IRBA guide on the implementation of search and seizure provisions published for comment

13 Aug 2021

Johannesburg, Friday, August 13, 2021 – On April 26, 2021, the Auditing Profession Act, 2005, was amended by Act 5 of 2021. In a bid to strengthen the Independent Regulatory Board for Auditors’ (IRBA’s) investigation powers and promote the efficiency of investigation processes, the amendments introduced section 48A and 48B, which empowers the IRBA to conduct search and seizures for the purpose of investigations into improper conduct by registered auditors and registered candidate auditors. The IRBA has today published its procedure guide outlining how this process will work.

The guide is open for 30 calendar days to allow interested and affected parties to submit comments. The closing date for comments is September 13, 2021.

Says Imre Nagy, Acting CEO of the IRBA: “The addition of these provisions in the Act aims to facilitate access to information during an investigation, by empowering the Investigating Committee to authorise suitably qualified persons to enter premises and search and seize information that is necessary for the investigation of a complaint of improper conduct. This will enable the IRBA to conduct unhindered investigations and deliver on its legislated mandate more effectively.

“We recognise that search and seizure powers, when not properly exercised, could encroach on constitutional rights. Therefore, to ensure the proper and lawful exercise of search and seizure powers, we have developed this procedure guide to inform those conducting search and seizures on what the appropriate power of the IRBA is in relation to search and seizure. The guide also sets out in broader terms, the procedure to be followed in exercising such powers, as well as the rights and obligations of those subjected to a search and seizure in terms of section 48A and/or 48B.

“The authorised person conducting a search and seizure will only enter premises with consent or a warrant issued by a Court, and may only seize information that is relevant, or believed to be relevant, to an investigation. This could include paper records, electronic records, as well as records stored in any other form. The guide further sets out procedures to ensure that search and seizure is conducted in a decent and orderly manner.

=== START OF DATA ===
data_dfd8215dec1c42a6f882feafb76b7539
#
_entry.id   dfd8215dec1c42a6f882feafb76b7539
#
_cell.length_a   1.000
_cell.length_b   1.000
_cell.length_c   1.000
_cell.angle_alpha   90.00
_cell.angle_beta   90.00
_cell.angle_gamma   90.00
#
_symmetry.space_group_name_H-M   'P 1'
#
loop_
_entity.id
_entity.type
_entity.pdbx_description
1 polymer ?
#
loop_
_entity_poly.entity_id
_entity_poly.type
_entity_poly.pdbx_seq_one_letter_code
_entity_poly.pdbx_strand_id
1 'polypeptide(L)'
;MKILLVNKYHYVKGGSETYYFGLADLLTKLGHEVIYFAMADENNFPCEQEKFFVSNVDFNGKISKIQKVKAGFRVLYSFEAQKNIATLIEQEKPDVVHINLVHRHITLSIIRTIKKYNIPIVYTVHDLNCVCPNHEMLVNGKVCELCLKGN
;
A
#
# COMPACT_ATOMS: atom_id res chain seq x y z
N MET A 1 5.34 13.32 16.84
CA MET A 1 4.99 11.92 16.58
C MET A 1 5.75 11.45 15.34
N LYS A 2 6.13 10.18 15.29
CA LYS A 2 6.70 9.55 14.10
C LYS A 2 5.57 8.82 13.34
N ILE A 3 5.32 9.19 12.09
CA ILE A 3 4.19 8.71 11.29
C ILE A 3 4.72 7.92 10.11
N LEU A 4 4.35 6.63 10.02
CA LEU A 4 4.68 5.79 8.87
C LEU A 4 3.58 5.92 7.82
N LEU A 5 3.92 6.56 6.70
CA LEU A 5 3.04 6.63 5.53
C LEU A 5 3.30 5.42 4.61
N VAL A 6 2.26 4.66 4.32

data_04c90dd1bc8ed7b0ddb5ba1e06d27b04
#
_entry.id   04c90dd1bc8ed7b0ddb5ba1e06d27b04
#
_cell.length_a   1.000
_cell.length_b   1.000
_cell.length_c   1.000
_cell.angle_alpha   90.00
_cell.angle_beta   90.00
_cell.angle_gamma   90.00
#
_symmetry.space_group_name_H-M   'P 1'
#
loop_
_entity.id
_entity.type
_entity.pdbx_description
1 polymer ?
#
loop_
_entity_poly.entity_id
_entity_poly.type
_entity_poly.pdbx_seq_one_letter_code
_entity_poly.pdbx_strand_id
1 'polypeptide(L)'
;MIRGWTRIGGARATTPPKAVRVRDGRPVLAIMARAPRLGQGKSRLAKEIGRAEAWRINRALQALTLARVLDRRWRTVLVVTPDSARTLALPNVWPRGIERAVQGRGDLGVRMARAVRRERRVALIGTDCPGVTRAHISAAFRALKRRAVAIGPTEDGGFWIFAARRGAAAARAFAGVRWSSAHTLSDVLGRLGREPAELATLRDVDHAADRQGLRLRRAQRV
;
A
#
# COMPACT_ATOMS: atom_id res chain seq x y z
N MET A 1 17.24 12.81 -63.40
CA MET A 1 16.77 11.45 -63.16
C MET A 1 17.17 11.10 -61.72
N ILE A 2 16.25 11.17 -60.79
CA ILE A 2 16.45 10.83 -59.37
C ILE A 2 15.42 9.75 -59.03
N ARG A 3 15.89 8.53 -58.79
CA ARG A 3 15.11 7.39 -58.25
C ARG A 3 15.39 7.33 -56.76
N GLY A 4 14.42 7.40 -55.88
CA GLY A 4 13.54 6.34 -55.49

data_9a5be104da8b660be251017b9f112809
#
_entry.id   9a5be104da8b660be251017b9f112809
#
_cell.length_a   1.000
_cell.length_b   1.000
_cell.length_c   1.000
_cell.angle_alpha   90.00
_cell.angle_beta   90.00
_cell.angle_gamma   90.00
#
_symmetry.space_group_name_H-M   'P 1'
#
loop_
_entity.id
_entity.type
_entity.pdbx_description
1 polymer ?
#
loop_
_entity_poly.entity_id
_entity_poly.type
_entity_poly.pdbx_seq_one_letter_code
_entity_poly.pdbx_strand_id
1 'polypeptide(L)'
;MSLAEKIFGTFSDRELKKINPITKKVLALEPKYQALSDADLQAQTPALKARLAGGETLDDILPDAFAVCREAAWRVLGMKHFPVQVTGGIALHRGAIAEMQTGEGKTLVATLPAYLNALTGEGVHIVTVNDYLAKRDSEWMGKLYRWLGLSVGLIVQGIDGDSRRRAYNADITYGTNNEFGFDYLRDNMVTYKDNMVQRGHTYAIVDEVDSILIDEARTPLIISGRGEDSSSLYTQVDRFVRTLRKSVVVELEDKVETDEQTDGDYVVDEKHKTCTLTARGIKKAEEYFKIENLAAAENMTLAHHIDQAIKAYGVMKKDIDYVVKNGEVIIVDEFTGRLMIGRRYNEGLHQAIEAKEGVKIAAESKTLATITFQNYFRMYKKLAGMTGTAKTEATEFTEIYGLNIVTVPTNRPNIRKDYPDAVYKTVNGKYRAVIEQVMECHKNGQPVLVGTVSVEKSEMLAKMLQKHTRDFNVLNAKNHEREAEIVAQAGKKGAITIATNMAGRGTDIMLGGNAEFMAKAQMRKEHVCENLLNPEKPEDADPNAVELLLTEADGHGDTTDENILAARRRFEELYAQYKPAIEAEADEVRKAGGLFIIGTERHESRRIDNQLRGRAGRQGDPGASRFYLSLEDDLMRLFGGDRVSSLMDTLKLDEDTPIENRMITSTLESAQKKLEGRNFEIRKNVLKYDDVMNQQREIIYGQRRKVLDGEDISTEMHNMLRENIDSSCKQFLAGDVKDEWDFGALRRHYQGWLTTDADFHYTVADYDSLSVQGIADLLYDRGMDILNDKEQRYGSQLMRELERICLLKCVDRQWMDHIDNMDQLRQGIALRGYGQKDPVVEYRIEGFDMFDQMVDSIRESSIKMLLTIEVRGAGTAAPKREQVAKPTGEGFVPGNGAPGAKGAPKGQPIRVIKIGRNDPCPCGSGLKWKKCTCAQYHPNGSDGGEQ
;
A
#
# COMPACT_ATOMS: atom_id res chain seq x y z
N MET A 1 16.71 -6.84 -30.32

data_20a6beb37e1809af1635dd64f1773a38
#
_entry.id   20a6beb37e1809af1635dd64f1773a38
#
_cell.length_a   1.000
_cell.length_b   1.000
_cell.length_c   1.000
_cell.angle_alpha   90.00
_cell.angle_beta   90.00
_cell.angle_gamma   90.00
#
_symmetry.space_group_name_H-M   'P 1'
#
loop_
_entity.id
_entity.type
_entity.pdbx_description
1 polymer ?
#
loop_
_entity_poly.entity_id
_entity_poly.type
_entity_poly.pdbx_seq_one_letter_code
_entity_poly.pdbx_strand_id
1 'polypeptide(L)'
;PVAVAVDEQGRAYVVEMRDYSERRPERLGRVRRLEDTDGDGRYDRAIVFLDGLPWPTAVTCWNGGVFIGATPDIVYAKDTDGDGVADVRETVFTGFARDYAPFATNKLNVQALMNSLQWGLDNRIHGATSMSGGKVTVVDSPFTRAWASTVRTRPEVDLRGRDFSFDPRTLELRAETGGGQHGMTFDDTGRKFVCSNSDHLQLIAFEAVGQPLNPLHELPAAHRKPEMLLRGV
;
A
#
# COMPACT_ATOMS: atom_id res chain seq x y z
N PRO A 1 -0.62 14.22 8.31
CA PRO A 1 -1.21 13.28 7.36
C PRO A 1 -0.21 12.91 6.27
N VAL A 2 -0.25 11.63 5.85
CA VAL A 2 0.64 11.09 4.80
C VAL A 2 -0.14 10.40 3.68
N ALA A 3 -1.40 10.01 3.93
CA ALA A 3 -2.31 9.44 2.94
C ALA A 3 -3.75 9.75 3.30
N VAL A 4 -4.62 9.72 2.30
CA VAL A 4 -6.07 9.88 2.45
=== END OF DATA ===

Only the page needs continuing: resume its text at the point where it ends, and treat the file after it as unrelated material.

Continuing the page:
Concludes Nagy: “All comments received on the procedure guide will be collated for evaluation and then implemented wherever possible.”



Notes to Editors:
The procedure guide is available for download at


More about the IRBA:

The IRBA is a public protection statutory body established to protect the financial interests of the public by ensuring registered auditors and their firms deliver services of the highest quality. It upholds audit firm independence to ensure that audit quality is such that it enhances the accuracy and credibility of financial performance reporting. In this way, the IRBA has an important role to play in building the reputation of South Africa as an investment market for both local and global investors and driving economic growth for the country.

The IRBA also registers suitably qualified accountants as auditors, who must adhere to the highest ethics standards, and promotes the auditing profession through the effective regulation of assurance conducted in accordance with internationally recognised standards and processes.


Issued by: Lorraine van Schalkwyk APR
Manager: Special Projects and Media Relations
The Independent Regulatory Board for Auditors (IRBA)
Contact: 087 940 8800
Mobile: 083 626 3762
On behalf of: Imre Nagy
Acting Chief Executive Officer